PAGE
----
Feed the Future
This project is part of the U.S. Government's global hunger and food security initiative.

It’s in the Bag: The Story of Purdue Improved Crop Storage Bag (PICS)

PICS bags in Kenya. Photo Credit: FintracFarmers at every level in Kenya’s staple sectors experience postharvest losses. In fact, it is not uncommon for a farmer to lose one-third of her maize as a result of poor storage and pest infestation. To address postharvest loss in Kenya, in 2013 Feed the Future Partnering for Innovation, a USAID program that develops public private partnerships to commercialize agricultural technologies for smallholder farmers, funded Purdue University to commercialize its Purdue Improved Crop Storage bag (PICS), a triple-layer, hermetic grain storage bag. PICS bags sell individually for about $2.50 USD and are adjustable, holding up to 90 kilograms of grain. Households as well as small aggregators can use them over multiple seasons.
To start the commercialization process, Partnering for Innovation helped Purdue connect with a local distributor, Bell Industries, as well as a local manufacturer. Distribution to rural areas was still expensive and time consuming, though, so Bell Industries began targeting groups of farmers through public events and then by selling PICS bags in bulk to wholesalers, farmer associations, and international development projects. However, the tipping point really came in 2014 when Partnering for Innovation introduced Purdue and Bell to the USAID Kenya Agricultural Value Chain Enterprises Project (KAVES). KAVES has direct links to farmers and tested the PICS bags under various field conditions. Because of the bags’ high performance, KAVES helped Bell to promote PICS bags by purchasing and distributing the bags as well as conducting trainings and demonstrations for smallholder farmers.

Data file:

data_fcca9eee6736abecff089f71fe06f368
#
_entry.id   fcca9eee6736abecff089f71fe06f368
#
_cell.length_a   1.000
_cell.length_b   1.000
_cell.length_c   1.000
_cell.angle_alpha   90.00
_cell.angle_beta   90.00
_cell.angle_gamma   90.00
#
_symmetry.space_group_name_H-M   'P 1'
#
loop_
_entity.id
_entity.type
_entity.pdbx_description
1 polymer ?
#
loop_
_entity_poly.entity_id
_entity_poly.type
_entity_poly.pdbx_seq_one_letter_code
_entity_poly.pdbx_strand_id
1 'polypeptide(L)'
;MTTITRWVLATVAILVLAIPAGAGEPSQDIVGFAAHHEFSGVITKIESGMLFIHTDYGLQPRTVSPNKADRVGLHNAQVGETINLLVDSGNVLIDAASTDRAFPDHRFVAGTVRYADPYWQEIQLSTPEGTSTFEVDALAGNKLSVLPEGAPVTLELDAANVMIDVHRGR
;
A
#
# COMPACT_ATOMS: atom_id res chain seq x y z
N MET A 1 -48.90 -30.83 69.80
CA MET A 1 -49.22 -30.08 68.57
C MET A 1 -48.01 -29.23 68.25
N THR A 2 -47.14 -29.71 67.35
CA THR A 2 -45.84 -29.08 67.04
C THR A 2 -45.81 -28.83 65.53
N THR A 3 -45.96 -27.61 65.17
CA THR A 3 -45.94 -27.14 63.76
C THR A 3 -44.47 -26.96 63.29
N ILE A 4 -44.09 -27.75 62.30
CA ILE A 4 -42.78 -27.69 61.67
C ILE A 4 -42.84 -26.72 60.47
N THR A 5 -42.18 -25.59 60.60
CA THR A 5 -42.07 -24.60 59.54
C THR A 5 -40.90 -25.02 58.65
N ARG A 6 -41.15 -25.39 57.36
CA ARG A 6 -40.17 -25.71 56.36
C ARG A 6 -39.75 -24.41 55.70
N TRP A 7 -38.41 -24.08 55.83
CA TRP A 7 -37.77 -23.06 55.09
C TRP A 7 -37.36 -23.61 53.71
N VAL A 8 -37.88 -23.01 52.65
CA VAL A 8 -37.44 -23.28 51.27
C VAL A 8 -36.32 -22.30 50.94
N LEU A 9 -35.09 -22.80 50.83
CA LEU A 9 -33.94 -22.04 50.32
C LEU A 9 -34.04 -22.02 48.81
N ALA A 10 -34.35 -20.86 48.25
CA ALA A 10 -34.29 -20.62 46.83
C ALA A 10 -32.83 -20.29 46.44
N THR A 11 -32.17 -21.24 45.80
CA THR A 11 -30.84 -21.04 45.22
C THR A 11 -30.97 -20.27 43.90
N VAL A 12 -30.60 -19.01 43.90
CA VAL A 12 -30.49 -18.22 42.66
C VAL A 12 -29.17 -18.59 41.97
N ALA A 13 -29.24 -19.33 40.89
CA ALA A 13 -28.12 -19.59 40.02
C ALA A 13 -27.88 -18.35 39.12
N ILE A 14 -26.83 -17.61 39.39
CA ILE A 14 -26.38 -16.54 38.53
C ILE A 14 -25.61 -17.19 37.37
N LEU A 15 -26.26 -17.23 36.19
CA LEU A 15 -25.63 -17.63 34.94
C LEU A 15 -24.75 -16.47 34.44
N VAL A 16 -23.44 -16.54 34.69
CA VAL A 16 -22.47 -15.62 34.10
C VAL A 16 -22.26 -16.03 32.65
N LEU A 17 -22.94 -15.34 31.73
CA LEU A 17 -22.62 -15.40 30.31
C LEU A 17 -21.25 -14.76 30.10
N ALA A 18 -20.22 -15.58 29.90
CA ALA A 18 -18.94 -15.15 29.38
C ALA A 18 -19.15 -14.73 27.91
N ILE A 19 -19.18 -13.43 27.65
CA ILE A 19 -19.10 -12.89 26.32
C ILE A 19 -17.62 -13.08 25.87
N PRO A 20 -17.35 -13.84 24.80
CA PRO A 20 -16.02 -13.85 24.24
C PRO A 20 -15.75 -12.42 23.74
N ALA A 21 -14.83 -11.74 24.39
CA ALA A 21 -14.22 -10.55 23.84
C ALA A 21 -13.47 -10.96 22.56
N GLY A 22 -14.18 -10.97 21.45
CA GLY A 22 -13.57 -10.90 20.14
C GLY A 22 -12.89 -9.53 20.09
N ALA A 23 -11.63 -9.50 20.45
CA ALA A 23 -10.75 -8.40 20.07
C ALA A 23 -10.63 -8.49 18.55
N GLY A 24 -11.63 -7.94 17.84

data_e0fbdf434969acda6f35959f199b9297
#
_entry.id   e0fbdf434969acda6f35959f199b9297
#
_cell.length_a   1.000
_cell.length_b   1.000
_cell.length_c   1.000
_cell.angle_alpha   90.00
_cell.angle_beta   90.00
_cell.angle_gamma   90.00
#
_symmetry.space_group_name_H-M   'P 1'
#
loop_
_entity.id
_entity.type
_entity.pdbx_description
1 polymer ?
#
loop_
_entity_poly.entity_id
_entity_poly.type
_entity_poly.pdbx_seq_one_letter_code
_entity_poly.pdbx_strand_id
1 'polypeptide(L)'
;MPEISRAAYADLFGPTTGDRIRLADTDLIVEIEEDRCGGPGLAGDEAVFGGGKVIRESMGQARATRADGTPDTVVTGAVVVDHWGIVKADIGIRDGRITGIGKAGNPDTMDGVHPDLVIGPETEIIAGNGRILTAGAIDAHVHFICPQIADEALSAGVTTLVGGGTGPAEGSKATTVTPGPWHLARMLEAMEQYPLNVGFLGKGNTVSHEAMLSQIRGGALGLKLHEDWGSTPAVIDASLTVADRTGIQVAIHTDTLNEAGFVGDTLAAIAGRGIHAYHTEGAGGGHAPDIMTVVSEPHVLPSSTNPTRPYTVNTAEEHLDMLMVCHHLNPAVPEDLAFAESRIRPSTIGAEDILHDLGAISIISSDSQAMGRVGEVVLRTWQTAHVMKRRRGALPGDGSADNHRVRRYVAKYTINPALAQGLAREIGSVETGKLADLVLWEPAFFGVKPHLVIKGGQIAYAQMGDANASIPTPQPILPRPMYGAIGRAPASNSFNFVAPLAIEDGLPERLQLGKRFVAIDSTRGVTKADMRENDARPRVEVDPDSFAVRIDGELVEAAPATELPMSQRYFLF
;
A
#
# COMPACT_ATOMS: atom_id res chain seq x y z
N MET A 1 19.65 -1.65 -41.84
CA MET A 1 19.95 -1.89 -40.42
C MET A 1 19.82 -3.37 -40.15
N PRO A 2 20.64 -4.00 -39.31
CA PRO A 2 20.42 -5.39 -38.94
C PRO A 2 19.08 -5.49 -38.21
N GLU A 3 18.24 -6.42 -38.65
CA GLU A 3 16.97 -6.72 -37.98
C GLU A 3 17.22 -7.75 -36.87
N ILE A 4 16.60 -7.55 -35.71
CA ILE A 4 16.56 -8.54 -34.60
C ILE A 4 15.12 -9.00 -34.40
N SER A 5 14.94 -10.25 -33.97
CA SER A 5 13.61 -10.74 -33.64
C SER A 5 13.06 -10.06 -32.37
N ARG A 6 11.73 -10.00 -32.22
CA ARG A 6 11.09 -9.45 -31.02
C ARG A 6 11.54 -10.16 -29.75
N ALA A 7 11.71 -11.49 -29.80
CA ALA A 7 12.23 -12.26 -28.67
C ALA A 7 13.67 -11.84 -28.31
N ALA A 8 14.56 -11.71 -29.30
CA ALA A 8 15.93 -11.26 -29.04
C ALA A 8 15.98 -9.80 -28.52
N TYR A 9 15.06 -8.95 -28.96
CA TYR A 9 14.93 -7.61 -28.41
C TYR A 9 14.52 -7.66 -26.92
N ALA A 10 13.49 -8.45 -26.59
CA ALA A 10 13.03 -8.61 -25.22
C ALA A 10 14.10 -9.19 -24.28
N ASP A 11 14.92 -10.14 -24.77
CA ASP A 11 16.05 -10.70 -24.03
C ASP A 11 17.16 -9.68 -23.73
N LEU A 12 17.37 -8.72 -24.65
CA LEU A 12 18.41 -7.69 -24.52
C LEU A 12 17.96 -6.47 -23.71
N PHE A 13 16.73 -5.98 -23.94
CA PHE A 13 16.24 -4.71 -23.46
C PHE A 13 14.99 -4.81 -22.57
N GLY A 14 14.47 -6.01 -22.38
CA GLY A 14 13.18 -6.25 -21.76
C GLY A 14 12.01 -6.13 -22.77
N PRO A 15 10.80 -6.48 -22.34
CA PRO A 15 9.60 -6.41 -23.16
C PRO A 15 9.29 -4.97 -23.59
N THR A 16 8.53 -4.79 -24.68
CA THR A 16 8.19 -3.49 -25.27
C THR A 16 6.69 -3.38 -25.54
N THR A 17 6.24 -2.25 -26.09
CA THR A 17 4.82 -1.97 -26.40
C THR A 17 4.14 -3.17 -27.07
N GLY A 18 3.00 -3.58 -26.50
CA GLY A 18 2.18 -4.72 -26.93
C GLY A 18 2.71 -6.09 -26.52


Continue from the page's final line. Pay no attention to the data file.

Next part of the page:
In addition to reducing postharvest loss, the bags also reduce the risk of aflatoxin and do not need pesticides like traditional storage bags. Smallholder farmers find PICS bags to be more affordable and easier to use than other postharvest storage systems, which require pesticides and training. Bell has now sold almost 200,000 bags, which can store more than 19,000 metric tons of grain and continues to expand its market throughout Kenya.
Have questions or ideas about the PIC bags? Post below in the comments section! Or, for more information, visit us at www.partneringforinnovation.org, call us at 202-733-1198, or email us at innovation@fintrac.com.